Monday, April 06, 2009

Photographer and filmmaker Telemach Wiesinger queries his Wisconsin Film Festival audience

Wisconsin Film Festival: Telemach Wiesinger, German Photographer and Filmmaker
I loved the way German still photographer and filmmaker Telemach Wiesinger leaned forward like an attentive crane at the UW Cinematheque Saturday, while answering questions about his experimental short film -- and asking a few of his own.

"Passage" is a black and white film that Wiesinger calls a "film poem." It's a stark visual meditation on movable metal bridges and other forms of marine engineering shot on waterfronts and rivers in France, Germany, England, Belgium, Italy, the Netherlands and the United States. It's a haunting, hypnotic work filmed with the eye of an accomplished still photographer. If the still on the right looks familiar, maybe it is -- it was shot in Chicago, according to this article (in German) from the Badische Zeitung.

Wiesinger filmed various old pivot and lift bridges, gigantic dockyard ship hoists as well as the last remaining air cushion boats. The title refers not only to his own journey to these sites, but the water and land traffic with which the bridges are associated. He photographs them moving with slow, ponderous grace, to the accompaniment of an electronic musical score by composer Tobias Schwab that to my ear perfectly evoked both the busy hum of mechanical activity in harbors and ports, but also a sense of underlying melancholy.

There's a heaviness and stillness to the film that seems to owe something to Wiesinger's background as a still photographer. The motion in the film is slow, not because it was shot in slow-motion, but because the massive objects being filmed move so slowly in real time. It almost feels like a film about the physics of inertia. I really liked the effect and "Passage" was one of my favorite films of the festival.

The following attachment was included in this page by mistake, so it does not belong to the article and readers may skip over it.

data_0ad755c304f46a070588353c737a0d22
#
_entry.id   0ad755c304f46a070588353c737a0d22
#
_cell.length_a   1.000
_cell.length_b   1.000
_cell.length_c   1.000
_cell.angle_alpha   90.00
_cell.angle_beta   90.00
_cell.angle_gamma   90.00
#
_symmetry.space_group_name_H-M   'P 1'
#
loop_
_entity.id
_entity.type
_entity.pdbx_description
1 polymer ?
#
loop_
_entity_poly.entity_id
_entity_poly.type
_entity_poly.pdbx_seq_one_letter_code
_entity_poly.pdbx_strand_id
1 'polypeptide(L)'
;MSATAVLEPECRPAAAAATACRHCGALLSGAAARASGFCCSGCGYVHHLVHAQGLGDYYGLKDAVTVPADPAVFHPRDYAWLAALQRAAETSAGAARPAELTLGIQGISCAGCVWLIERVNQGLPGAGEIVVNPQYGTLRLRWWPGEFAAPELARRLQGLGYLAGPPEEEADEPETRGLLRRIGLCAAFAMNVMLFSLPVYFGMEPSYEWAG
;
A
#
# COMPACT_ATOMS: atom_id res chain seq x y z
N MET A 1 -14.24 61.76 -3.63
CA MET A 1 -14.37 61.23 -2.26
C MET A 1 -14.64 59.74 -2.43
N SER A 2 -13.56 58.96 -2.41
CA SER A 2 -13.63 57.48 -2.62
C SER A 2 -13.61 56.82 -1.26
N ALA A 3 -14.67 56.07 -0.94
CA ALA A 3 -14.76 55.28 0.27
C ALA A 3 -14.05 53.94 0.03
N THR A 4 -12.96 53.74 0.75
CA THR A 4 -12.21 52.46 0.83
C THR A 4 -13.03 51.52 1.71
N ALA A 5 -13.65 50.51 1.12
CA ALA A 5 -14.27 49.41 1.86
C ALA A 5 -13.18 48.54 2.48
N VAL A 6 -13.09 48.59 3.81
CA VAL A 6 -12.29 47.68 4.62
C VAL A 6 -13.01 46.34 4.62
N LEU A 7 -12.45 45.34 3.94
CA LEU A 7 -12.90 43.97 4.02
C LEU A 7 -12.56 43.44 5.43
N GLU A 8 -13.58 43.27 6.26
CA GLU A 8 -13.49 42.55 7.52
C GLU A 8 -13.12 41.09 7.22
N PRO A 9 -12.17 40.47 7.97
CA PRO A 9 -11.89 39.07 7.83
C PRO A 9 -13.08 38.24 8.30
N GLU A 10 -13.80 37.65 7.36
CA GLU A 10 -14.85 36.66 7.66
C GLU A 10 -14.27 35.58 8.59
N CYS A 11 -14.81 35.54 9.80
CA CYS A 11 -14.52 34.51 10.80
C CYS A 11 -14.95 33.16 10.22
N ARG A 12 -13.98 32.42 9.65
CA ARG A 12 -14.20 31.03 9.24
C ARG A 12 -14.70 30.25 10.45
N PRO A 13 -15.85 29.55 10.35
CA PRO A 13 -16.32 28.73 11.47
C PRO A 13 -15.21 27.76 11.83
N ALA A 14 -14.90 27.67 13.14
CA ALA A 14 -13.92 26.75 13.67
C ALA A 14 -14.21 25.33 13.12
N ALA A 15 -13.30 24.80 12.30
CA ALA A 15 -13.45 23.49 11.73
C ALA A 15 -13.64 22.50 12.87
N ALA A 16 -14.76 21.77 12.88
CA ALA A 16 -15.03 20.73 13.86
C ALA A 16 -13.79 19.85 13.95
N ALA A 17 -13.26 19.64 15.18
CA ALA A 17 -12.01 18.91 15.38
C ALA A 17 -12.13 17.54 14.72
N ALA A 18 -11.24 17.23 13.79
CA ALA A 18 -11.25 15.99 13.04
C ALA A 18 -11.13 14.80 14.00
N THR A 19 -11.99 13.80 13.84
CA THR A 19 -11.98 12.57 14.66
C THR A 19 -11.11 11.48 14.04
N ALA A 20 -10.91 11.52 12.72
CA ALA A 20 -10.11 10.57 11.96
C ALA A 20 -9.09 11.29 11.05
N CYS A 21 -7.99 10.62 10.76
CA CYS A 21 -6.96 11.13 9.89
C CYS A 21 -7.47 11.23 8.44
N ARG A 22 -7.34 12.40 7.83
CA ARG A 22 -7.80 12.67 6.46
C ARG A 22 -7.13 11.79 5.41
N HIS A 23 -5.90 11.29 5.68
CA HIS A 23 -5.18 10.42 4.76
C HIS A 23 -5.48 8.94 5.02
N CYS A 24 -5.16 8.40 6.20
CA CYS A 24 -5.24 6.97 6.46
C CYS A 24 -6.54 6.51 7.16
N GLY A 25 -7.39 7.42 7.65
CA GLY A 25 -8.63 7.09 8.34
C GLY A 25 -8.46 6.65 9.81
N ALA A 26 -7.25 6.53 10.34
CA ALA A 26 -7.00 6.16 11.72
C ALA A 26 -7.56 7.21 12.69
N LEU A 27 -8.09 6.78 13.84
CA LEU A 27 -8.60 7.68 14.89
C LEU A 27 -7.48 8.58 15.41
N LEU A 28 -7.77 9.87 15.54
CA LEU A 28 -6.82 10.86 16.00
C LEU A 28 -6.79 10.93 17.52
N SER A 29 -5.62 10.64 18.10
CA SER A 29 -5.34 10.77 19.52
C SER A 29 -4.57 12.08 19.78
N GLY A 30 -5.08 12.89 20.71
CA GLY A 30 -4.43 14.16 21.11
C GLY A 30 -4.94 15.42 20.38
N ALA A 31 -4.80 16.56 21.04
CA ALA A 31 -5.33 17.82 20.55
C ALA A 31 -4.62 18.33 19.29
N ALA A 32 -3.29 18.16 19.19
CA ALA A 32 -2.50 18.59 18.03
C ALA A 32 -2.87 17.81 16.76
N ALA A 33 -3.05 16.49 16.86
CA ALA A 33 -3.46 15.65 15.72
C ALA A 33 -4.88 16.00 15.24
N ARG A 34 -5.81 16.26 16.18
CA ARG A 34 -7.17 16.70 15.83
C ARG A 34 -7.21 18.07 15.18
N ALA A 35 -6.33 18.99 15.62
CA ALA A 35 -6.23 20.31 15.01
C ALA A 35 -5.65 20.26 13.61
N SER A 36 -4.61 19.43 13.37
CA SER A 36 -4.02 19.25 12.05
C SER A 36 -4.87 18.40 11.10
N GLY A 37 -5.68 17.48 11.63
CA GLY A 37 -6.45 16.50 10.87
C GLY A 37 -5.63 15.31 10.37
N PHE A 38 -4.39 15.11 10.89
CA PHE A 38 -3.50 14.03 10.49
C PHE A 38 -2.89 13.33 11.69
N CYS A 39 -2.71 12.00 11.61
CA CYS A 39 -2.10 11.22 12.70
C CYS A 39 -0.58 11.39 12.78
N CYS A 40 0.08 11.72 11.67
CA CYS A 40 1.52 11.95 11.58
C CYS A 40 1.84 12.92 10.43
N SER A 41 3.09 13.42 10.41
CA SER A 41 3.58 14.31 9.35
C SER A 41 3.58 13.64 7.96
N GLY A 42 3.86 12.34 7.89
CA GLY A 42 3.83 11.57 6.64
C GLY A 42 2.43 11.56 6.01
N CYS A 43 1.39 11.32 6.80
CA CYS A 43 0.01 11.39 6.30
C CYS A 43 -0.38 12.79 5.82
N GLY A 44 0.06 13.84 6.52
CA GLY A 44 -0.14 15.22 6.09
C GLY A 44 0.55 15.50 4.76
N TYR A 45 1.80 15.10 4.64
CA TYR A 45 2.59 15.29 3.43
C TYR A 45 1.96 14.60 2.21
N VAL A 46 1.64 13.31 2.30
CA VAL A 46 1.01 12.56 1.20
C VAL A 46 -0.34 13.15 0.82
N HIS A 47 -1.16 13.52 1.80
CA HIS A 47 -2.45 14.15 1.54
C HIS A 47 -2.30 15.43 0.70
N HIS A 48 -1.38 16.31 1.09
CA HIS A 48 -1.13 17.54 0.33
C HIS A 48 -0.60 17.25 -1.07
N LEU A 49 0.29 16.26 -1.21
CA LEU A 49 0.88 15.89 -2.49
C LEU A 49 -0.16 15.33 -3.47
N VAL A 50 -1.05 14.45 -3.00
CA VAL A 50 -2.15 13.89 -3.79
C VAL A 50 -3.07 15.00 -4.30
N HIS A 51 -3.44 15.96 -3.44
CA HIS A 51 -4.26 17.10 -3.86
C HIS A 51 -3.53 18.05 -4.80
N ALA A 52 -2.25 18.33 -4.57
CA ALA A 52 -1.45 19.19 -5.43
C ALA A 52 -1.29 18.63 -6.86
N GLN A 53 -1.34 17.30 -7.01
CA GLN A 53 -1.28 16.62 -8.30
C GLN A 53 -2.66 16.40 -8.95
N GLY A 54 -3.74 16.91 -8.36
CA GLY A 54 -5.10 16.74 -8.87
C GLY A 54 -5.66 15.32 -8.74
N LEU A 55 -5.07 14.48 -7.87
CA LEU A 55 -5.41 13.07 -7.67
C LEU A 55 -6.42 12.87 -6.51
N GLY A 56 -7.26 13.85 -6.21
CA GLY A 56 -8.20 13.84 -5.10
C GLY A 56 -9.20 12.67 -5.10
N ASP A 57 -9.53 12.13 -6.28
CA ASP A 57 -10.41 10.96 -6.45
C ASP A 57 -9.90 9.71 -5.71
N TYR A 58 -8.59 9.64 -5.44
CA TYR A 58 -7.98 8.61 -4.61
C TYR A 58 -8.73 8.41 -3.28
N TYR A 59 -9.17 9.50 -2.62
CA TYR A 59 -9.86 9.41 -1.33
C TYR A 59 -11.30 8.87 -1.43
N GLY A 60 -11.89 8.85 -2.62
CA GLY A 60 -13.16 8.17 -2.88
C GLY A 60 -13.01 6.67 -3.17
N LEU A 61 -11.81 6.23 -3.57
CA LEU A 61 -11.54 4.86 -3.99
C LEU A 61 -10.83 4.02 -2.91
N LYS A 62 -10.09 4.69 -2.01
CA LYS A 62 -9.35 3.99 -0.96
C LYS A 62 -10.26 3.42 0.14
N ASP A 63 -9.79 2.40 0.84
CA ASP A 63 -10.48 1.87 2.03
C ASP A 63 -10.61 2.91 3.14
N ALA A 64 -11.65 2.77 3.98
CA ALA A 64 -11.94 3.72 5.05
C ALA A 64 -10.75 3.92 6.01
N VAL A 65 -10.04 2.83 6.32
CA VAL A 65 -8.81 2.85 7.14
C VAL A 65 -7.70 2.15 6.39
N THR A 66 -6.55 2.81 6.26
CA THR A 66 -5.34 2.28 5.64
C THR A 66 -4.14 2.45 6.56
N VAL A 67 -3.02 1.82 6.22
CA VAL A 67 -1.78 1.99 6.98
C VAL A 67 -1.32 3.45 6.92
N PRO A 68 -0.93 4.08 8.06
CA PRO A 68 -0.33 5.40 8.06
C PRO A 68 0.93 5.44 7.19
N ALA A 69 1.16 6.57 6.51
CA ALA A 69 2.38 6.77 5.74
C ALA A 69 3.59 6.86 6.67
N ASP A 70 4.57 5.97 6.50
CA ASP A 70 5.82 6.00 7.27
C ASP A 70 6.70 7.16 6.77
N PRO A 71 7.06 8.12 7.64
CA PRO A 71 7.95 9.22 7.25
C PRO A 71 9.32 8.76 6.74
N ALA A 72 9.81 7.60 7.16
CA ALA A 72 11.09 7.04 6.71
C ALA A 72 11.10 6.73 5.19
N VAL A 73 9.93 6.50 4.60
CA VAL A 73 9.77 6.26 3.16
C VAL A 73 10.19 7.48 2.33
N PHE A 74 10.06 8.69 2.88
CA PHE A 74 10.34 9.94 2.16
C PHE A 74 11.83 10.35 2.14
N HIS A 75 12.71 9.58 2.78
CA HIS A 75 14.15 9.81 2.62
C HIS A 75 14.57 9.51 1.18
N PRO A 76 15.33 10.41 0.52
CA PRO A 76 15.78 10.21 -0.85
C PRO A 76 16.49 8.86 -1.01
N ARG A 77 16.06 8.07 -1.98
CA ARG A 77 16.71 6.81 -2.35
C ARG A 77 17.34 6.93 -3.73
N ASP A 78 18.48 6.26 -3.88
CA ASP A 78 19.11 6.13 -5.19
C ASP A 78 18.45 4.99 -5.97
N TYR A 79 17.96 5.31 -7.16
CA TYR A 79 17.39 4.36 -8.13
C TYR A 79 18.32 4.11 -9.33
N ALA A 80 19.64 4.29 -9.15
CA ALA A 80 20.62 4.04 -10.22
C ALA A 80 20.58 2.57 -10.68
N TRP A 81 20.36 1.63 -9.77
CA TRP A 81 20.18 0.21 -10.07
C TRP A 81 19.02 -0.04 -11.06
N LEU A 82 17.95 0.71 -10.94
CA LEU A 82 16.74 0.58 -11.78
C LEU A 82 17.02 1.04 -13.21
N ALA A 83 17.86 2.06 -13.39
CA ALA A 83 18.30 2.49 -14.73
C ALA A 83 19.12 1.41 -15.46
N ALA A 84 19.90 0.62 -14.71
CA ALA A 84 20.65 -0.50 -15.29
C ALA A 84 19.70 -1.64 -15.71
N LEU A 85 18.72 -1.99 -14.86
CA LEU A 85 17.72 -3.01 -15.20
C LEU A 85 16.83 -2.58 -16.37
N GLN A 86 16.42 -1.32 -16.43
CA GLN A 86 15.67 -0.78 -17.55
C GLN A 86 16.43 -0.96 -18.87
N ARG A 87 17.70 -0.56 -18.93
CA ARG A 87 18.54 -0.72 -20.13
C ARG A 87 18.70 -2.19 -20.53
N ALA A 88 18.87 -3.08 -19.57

Wiesinger's dialogue with the audience was also interesting. He explained how he got the dark skies of many of the shots. "When photographing with black and white film, one can use filters to darken the blue of the sky," he noted. Indeed -- it looked as if he often shot with a deep red or orange filter. Someone else asked about images that were superimposed -- ghostly images of people or other bridges. He said it wasn't done electronically, but by running a roll of film through the camera two, or even three, times to create multiple exposures -- a process that adds a chance component to the filming process, at least when shooting things you can't control.

Wiesinger also had a question for the audience: Did they like the sound track? Turns out that he originally conceived of the film as totally silent and first showed it as an installation along with still photos of the structures in the film. He only added the soundtrack recently, giving it more of a filmic qualty. It seemed as if he seemed to still think of it as a silent work and wasn't quite sure about the version with music. Perhaps he still sees it as more of a photographic than cinematic project. But most members of the audience liked the soundtrack, and some wanted to buy it (he said it would be on Schwab's next CD). And in a perfect small-world demonstration, one woman said she had seen the original silent version in Freiburg last year and liked this version more.

Incidentally, this isn't Wiesinger's first time in Madison, which is a sister city of Freiburg. In 2005 his "Faces of Freiburg" exhibit showed in several Madison locations as part of the sister city program. And in 2007 he was a Brittingham Visiting Scholar in the UW Department of German and had another show in the Madison Municipal Building, "Jazz Traveler." Some photos from both shows are on his website.

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